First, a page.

After initial advice and prescription is delivered, regular follow-ups should be carried out. This can be carried out more easily through teleconsultation, particularly with patients accustomed to this format due to the COVID-19 pandemic. HCPs can recommend that patients keep a treatment diary where appropriate, in which they track their symptoms and any treatment side-effects. Catch-up sessions also provide patients with an opportunity to report back on their experience and HCPs to personalise the therapy if necessary.

With healthcare systems under increased pressure due to the pandemic, strengthening adherence to improve patient outcomes and prevent condition escalation should be given more attention. HCPs can play a greater role in optimising adherence for their patients. For the strategies outlined above to work, a joined-up approach is best – whereby patients receive coordinated support from healthcare professionals and organisations. The shift to integrated care systems in the NHS will help foster this consistency throughout the patient journey. Tackling non-adherence will require some investment of time and resources from HCPs and healthcare organisations, however, the widespread benefits that stem from improved adherence will make it worthwhile from both a patient quality of life and a health economics perspective.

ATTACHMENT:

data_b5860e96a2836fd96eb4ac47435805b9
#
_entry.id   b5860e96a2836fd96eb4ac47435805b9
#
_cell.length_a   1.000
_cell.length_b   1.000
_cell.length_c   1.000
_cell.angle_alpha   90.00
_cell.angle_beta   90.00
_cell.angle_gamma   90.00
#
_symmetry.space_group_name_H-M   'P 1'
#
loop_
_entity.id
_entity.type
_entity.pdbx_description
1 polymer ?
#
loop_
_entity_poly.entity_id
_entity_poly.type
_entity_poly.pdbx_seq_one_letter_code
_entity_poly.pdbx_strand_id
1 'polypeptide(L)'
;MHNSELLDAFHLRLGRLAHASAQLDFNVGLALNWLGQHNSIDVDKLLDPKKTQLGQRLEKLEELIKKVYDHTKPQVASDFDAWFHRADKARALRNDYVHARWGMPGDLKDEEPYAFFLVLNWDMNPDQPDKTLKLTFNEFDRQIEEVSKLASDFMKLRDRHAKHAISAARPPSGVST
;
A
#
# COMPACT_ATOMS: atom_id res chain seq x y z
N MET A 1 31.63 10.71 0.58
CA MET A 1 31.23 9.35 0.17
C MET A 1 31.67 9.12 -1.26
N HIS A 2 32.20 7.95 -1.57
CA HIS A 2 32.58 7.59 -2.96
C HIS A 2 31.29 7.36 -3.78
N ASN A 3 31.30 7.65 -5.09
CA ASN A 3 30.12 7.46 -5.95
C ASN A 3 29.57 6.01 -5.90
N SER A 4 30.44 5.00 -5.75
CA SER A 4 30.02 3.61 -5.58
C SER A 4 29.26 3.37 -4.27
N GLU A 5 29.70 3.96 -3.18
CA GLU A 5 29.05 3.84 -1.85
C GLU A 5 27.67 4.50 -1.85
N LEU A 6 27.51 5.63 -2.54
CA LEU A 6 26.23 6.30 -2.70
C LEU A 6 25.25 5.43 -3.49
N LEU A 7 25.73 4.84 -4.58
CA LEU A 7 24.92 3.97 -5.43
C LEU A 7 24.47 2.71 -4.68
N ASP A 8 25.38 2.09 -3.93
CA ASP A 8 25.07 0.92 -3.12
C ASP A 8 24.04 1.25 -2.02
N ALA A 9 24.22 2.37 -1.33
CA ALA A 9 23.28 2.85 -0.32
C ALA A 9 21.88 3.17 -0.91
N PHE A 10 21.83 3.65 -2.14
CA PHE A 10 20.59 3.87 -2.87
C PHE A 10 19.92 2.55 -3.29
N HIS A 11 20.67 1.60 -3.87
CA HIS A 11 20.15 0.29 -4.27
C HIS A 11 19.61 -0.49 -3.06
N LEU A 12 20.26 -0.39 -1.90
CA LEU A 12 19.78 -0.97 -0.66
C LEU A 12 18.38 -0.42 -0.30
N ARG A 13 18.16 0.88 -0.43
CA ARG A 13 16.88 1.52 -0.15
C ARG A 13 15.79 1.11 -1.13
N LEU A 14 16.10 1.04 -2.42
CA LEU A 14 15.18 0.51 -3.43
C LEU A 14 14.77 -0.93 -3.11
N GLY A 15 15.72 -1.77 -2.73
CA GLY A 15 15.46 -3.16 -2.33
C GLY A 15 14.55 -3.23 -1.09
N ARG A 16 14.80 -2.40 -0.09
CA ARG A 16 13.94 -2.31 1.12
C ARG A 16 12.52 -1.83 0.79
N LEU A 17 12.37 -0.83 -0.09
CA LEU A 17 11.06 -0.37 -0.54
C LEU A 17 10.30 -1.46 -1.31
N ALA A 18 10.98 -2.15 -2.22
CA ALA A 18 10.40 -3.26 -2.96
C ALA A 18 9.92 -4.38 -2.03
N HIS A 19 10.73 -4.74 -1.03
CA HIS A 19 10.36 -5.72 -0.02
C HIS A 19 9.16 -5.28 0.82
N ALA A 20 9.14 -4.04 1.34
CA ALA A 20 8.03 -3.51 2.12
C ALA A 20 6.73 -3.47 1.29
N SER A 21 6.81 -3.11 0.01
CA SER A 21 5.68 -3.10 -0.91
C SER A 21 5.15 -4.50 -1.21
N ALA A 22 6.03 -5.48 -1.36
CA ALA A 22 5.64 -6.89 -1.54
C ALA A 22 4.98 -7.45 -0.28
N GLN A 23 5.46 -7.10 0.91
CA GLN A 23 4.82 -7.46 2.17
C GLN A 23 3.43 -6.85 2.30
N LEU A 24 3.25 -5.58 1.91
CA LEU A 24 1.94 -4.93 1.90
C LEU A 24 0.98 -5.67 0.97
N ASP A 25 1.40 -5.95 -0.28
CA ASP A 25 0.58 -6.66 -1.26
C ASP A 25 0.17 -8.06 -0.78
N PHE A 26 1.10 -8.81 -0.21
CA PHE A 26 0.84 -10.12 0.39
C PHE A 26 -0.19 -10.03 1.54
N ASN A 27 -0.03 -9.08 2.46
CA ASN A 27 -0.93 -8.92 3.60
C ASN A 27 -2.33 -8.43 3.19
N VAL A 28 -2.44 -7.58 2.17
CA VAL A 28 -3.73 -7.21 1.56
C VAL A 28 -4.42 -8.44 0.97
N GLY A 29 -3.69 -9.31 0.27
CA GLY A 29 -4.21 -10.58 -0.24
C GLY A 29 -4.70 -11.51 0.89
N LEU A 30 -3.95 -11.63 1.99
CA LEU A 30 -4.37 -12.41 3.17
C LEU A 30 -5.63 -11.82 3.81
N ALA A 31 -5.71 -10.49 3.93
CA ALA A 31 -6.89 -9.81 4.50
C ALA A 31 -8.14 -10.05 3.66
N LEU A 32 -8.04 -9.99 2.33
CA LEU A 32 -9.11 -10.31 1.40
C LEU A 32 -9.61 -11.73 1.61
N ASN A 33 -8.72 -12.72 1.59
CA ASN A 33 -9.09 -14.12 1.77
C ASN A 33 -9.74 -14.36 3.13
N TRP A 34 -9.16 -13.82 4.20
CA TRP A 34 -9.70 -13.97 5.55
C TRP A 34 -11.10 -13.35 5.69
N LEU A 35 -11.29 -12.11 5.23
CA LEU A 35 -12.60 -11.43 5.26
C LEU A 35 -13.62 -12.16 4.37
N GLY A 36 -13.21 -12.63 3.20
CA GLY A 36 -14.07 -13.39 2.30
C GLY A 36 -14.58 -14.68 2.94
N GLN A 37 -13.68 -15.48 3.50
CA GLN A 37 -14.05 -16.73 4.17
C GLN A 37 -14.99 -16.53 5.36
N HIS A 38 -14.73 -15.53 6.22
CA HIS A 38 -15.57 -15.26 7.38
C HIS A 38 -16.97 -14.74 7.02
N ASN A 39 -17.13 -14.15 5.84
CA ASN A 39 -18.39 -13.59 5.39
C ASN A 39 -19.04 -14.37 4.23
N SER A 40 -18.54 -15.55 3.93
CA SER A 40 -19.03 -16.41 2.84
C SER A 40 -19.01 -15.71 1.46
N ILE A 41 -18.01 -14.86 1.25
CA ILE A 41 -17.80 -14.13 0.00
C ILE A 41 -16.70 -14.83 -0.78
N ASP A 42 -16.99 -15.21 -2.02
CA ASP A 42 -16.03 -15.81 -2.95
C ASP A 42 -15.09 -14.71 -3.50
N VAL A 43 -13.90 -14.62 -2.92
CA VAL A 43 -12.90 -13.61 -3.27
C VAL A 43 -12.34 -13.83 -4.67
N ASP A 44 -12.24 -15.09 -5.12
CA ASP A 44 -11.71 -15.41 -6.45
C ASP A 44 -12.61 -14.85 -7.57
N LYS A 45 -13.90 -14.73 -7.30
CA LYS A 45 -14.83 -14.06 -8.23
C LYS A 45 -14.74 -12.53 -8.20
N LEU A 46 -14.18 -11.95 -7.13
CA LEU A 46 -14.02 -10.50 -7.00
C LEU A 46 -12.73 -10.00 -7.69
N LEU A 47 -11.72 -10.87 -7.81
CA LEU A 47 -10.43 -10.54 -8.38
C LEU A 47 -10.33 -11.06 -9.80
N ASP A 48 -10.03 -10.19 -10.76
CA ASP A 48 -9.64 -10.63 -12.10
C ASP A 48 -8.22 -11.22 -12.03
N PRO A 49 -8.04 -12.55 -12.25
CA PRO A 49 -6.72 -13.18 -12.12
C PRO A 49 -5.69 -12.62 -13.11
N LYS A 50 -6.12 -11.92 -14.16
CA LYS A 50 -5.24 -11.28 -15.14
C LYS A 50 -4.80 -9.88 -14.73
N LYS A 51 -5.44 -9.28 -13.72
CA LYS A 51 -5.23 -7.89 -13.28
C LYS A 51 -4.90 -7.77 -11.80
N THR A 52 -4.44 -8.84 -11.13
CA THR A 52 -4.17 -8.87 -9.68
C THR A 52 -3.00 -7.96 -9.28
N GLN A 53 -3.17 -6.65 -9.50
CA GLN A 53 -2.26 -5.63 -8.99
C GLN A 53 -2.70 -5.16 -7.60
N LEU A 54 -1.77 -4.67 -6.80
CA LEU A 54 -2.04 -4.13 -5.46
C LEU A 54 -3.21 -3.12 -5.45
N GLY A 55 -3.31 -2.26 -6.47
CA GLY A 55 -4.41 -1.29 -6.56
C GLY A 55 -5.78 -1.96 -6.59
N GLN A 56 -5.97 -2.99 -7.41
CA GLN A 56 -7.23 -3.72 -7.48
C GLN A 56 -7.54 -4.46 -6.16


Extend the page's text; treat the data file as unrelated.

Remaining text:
For further information and resources for treating bowel dysfunction, please visit https://bowelinterestgroup.co.uk/resources/


[1] National Institute for Clinical Excellence (NICE), Medicines adherence: involving patients in decisions about prescribed medicines and supporting adherence, 28 January 2009

[2] World Health Organization, ADHERENCE TO LONG-TERM THERAPIES: Evidence for action, 2003

[3] The Patients Association, Pandemic Patient Experience II: From lockdown to vaccine roll-out

April 2021; The Times, A record 5.45m await routine hospital treatments, 12 August 2021